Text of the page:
Friday, February 20, 2009

Family Histories Need To Be Written

"Your friends don't tell you to record everything that you remember about the dead person because you will indeed forget many things over time"--Bliss Broyard, pg 315 of One Drop

How often do we sit, after the death of a loved one and think about writing their biography? We want to capture the memories before they completely fade away. Yet, we allow the memories to fade. We never get around to writing about the live that has passed. And, this is probably the greatest tragedy of family history research, we don't write it down. Now granted, the process of recording the life of someone who has just died is incredibly painful. I have been trying to do exactly this in the past two years since my Dad died. I have only managed 20 pages. So, I know it is incredibly stressful and difficult, but to keep going I keep telling myself, "Dad deserves more," (excuse the cliche).

This is one of the few times I need to make the distinction between family history and genealogy. I am not referring to basic genealogy--recording the name and vital statistics of each of our ancestors. I am referring to family history--the collecting of stories that define the character and personality of each individual ancestor. The stories that help us understand the lives of the people we love. This is what we need to write down and save for future generations--the biographies of all of our ancestors.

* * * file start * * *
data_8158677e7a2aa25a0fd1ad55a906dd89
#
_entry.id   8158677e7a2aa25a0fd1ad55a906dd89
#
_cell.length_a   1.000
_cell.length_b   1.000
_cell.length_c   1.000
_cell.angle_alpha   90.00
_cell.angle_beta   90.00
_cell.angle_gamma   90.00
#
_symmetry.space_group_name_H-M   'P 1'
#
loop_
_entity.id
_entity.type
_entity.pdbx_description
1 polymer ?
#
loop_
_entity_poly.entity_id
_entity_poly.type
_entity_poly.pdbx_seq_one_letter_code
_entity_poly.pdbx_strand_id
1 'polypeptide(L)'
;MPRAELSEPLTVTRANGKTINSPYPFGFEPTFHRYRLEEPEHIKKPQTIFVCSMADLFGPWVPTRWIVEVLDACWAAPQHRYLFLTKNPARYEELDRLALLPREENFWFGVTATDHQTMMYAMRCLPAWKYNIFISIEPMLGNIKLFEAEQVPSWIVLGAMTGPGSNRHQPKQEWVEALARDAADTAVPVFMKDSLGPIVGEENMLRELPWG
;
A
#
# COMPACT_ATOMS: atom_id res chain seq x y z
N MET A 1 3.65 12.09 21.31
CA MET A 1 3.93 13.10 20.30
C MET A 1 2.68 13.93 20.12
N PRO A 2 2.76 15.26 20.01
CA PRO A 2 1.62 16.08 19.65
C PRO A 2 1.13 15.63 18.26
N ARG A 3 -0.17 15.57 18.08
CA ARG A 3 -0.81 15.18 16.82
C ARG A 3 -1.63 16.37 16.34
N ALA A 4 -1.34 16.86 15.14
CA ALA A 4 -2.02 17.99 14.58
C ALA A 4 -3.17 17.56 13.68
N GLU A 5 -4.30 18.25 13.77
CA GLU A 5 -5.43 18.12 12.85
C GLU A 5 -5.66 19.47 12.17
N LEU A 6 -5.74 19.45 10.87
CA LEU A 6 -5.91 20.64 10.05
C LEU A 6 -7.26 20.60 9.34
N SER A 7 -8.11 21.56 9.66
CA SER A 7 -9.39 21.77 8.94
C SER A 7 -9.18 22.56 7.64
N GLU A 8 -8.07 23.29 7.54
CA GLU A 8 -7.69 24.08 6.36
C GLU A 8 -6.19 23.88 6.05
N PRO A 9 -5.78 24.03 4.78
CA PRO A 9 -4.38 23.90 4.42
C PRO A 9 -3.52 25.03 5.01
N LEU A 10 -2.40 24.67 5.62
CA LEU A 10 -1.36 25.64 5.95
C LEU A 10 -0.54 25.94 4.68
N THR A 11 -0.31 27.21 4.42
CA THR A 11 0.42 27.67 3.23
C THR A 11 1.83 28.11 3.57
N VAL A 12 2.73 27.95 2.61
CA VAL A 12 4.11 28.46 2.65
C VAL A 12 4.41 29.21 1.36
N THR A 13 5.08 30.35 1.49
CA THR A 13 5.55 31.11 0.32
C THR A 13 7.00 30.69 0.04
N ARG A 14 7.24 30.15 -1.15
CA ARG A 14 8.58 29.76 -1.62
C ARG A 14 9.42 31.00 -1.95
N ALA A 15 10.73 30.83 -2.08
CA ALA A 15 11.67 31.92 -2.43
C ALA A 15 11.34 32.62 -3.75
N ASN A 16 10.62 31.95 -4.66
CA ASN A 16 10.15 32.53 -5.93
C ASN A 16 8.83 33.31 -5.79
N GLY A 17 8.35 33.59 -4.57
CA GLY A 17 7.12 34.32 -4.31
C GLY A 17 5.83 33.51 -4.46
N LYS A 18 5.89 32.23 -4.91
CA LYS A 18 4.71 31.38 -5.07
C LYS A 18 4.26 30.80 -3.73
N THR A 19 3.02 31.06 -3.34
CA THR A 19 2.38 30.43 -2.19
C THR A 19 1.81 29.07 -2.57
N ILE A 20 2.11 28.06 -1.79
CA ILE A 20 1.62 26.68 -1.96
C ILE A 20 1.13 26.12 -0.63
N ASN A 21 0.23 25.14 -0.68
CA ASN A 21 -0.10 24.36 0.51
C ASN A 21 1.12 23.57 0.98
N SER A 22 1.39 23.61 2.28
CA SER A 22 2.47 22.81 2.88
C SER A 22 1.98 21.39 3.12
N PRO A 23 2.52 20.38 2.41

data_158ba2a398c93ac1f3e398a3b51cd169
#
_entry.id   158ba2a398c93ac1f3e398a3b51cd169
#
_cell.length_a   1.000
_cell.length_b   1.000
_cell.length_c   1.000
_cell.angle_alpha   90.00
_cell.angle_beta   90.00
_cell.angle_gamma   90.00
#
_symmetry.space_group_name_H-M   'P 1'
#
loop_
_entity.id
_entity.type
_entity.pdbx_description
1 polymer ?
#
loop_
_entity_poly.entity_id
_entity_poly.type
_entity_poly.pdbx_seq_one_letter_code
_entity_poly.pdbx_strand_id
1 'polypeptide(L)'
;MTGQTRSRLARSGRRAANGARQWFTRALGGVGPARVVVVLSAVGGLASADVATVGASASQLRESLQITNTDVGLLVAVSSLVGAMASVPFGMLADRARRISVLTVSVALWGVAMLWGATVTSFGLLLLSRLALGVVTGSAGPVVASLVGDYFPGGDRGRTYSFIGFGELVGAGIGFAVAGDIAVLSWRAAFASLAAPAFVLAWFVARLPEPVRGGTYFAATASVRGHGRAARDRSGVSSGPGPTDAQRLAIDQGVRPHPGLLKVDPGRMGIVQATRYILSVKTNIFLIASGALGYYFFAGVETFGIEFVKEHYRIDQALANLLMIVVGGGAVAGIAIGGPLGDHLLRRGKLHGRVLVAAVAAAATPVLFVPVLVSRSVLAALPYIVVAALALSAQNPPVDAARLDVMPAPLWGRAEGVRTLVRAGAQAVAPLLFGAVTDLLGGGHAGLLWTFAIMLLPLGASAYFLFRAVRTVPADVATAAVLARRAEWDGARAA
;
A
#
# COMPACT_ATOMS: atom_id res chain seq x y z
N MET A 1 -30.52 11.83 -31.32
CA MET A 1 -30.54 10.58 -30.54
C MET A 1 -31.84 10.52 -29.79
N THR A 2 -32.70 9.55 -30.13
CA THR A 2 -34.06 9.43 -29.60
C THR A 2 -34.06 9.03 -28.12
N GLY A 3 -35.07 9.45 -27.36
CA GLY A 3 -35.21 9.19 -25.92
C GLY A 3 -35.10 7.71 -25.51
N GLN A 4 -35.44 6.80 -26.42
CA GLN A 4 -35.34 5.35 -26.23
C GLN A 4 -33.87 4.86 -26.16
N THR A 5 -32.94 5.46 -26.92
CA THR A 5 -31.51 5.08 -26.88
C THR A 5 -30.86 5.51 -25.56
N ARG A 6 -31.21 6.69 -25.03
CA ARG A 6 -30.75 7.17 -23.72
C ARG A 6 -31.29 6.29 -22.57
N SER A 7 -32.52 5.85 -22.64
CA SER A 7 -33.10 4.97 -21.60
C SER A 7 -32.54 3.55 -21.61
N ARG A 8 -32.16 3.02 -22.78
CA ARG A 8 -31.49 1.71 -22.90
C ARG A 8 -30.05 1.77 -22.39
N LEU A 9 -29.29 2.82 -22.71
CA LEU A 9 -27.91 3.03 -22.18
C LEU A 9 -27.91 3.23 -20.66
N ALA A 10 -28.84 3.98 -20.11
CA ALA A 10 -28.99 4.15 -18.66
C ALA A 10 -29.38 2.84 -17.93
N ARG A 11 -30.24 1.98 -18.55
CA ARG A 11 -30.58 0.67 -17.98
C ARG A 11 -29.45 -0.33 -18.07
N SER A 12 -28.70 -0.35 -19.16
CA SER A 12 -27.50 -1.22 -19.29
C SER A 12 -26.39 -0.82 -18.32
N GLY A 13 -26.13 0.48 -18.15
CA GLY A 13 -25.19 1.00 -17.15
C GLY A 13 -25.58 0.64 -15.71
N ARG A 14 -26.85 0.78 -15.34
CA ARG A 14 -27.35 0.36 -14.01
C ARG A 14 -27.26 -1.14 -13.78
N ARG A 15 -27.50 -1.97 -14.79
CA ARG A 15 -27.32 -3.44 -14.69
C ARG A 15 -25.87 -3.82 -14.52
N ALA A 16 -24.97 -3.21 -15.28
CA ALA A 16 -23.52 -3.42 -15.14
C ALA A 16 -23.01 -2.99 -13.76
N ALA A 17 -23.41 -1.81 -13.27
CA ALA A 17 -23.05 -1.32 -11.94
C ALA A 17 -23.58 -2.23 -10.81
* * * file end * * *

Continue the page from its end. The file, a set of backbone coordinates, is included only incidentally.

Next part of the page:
As I have said, recording and writing the memories, or memoirs, or biographies, of our ancestors is never easy. Recording the lives of those closest to us is perhaps the most difficult. But in the end, after the struggle to put pen to paper is over, the product is probably one of the most rewards treasures we will ever create.

As a stray note: while you are thinking about writing biographies, you might write your own memories. Why not create that autobiography? In generations to come, how would you want to be remembered? What wisdom and advice do you want to pass on? Writing your autobiography may help, may provide a practice run, for writing future biographies.

There is an old saying, something like: "one man's death diminishes us all." In other words, we are all important in this world. We all have some worth, some contributions to make, or leave, before we die. So consider, sharing your worth, sharing your live, and at the same time, share the lives of those before us.

1 comment:

maryb said...

Oh my dear brother, I agree that memories and personal histories should be written down, however, I feel ridiculous doing so. Do you have any suggestions on how to begin such a process? I would love to share with my children the things that I remember about my childhood. I recognize that our stories are similar, but our memories of history probably vary (with my version being correct) so I cannot simply copy your stories. So help me get started, dear brother, and I will be forever indebted to you (not).